It is 9 am on a Wednesday morning and I wake up to “Donald Trump wins the US Presidential Election 2016”. I could not believe what I just read. 290 of the total 538 electoral votes chose Trump to be their president. Something had clearly worked well for Trump. While it could have been his very attractive orange hair, I strongly believe his rule breaking marketing strategy was one of the major factors behind Trump’s victory at the Presidential elections.
Hillary and Trump had completely opposite strategies. Where she was portraying to be a calm and composed candidate, Trump was, well, just being Trump. He decided to use his image to his advantage in this race. Where Hillary splurged on traditional media marketing, Donald spent just one third of Hillary on it.
I thought it would great to throw some light on the efficacy of his marketing strategies. Out of the many that he used in the last few months, there were some that particularly stood out. Let’s dive right into it!
- Trump went Digital
Donald Trump defied the usual political marketing strategies as he invested only a fraction ($58.8 m) of his marketing spend into the traditional media marketing as compared to his rival Hillary who spent a staggering $141.7 m until two weeks before Election Day. Contrary to the spending, Donald enjoyed more airtime than his counterpart as he earned more than $2 billion free media until February as reported by The New York Times.
Why could Hillary not earn as much free media as Donald?
Believe it or not, it was Donald’s sizzle that gave him more than twice the free media than Hillary. His atrocious, provoking and inappropriate comments on twitter and press conferences played over all news channels repeatedly. Donald readily embraced the belief that “There is no such thing as bad publicity”. This tactic shifted focus from Hillary’s plans and goals for America’s future on the news channels to Donald’s vile tweets and comments.
- Social media – fastest medium of news consumption
With nearly 50% of the people consuming news online at-least thrice a week, Trump’s marketing strategists understood that social media was increasingly replacing traditional journalism as a news source.
You won’t believe that the news about the Osama Bin Laden raid broke through a tweet by a neighbor who while complaining about the noise next door, unknowingly reported one of the biggest news stories of the decade.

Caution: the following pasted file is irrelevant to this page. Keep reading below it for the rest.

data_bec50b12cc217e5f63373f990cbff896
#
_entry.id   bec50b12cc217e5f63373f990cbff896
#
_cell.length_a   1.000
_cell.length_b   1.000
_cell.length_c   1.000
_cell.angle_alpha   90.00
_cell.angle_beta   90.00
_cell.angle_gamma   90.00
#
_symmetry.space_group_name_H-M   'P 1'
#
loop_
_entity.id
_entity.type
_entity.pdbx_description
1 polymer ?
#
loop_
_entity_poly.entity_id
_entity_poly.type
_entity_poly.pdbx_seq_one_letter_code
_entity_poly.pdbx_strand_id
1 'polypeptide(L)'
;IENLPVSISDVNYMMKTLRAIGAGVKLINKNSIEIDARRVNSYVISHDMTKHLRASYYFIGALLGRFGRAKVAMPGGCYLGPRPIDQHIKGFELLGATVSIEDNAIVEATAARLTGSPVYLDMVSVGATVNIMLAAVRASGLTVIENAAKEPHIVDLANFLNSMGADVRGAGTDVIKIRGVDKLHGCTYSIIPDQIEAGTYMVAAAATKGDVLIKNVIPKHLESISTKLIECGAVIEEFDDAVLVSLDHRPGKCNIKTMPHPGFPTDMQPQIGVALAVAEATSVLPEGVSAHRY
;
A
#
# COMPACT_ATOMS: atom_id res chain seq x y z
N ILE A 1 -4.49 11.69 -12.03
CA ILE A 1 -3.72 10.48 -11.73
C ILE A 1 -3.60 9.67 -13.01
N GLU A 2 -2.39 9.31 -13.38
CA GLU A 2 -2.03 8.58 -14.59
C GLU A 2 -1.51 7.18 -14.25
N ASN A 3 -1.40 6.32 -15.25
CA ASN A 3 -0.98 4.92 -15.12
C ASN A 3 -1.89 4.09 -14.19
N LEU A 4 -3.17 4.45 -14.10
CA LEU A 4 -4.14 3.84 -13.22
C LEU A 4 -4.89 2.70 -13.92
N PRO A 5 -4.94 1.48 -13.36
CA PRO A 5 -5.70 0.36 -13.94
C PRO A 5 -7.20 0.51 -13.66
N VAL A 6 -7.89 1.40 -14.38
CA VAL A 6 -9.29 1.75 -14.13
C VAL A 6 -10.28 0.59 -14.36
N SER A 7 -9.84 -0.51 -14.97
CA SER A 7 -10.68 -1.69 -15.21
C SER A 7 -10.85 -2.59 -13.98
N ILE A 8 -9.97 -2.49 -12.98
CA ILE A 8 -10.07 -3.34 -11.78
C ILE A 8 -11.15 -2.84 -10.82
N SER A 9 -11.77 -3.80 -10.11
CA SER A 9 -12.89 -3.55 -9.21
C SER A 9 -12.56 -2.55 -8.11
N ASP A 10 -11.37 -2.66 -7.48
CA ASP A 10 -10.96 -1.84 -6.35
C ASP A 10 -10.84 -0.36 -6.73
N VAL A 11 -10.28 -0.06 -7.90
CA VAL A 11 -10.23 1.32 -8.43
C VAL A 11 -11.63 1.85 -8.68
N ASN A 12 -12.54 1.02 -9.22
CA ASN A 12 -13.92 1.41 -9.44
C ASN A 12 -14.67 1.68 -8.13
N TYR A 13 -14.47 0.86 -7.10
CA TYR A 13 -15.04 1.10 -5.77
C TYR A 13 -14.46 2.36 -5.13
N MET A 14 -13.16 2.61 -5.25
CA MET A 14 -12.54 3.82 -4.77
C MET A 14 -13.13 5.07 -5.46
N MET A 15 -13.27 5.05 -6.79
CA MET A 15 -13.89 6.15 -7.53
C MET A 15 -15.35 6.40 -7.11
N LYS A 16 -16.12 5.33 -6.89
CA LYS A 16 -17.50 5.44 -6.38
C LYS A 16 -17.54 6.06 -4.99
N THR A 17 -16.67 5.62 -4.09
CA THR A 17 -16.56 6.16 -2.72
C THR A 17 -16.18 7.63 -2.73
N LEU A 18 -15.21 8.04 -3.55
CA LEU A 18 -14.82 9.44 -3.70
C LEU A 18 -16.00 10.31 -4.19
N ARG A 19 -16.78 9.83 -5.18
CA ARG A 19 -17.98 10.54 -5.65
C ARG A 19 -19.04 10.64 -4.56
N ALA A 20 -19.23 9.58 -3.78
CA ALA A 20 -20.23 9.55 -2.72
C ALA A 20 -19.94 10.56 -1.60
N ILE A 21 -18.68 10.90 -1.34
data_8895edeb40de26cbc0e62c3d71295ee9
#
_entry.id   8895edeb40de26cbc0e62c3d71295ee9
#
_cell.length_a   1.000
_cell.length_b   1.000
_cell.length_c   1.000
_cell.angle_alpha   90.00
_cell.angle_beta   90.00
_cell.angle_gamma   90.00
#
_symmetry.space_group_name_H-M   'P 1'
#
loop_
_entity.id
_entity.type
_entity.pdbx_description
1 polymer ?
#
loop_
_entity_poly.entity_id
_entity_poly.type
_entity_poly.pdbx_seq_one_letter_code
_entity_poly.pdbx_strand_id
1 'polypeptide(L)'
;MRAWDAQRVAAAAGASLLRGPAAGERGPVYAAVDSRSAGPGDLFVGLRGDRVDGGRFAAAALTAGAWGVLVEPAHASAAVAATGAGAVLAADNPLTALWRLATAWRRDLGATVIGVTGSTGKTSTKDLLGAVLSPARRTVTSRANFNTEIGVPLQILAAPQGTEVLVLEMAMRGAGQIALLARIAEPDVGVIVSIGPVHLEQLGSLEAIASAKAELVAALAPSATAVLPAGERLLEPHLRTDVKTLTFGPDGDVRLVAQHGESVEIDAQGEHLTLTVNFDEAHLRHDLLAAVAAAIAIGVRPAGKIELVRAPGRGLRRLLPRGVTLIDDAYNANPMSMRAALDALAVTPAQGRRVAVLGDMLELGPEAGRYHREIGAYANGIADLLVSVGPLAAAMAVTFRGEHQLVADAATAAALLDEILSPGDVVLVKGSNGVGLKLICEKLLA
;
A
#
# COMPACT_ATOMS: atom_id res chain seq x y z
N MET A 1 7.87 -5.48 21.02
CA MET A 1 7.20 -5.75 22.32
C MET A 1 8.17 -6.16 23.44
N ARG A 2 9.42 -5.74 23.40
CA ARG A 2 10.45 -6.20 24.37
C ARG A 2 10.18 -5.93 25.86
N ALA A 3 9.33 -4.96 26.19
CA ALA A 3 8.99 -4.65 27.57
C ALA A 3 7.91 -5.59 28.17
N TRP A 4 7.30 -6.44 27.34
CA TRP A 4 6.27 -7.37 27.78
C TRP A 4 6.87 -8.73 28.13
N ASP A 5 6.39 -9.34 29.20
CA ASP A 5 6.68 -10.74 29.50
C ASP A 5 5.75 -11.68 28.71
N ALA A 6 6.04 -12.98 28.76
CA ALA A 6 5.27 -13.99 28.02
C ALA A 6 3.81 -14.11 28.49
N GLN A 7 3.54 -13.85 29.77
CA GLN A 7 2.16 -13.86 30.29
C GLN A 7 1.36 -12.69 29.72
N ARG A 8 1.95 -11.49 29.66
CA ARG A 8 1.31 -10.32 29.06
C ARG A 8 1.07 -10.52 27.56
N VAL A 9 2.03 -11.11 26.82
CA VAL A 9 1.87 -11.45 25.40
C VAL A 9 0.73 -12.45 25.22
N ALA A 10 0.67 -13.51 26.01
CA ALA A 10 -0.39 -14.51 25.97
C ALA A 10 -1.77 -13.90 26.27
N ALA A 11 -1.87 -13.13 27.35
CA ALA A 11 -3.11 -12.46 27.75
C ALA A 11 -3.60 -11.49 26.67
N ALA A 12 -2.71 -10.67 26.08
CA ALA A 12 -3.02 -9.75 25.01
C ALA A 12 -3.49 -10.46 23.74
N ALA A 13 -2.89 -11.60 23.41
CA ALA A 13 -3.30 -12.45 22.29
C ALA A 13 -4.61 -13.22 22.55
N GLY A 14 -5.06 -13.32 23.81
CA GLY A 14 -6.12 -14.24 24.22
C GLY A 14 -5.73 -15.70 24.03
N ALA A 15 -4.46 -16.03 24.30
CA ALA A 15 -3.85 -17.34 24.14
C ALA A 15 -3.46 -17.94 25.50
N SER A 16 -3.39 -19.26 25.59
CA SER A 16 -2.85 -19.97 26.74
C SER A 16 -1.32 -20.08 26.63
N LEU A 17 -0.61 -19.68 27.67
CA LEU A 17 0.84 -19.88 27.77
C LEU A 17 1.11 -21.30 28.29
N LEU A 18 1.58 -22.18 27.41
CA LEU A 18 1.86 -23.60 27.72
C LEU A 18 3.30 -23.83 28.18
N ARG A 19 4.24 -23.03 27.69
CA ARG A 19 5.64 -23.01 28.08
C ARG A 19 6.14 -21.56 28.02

Donald ruled the digital world as he tweeted constantly and provided a more touching and real experience to all his supporters. Just like Instagram and Snapchat gives us a more intimate look into celebrities’ lives; Trump gave us a closer look at the 2016 election with his instant tweets. The increase in social media consumption and it becoming a major source of news led to the rise of Trump.
- Understanding the audience
Other than the gain of free media and the social media trend, Trump’s marketing team understood its audience and did not shy away from being politically incorrect just to target the right people. Parallels can be drawn between the success of Trump and the UK Brexit. Where advocates of the Brexit positioned themselves as speaking for the common man, and his needs, the Remain campaign spoke of the distant economic results. Similarly, in the case of the US Presidential Elections, Donald Trump spoke about the underlying issues of the ordinary man. He gained trust by portraying an image of not playing by the rules of politics.
All this being said, I would like to emphasize that ‘one size does NOT fit all’. What worked for Donald Trump may not work for all political leaders. Trump’s very loud personality and the emotion driven environment played well with his marketing strategy. These same tactics could do more harm than good when applied to other scenarios. We can only wait and watch what the brands emulate from this strategy.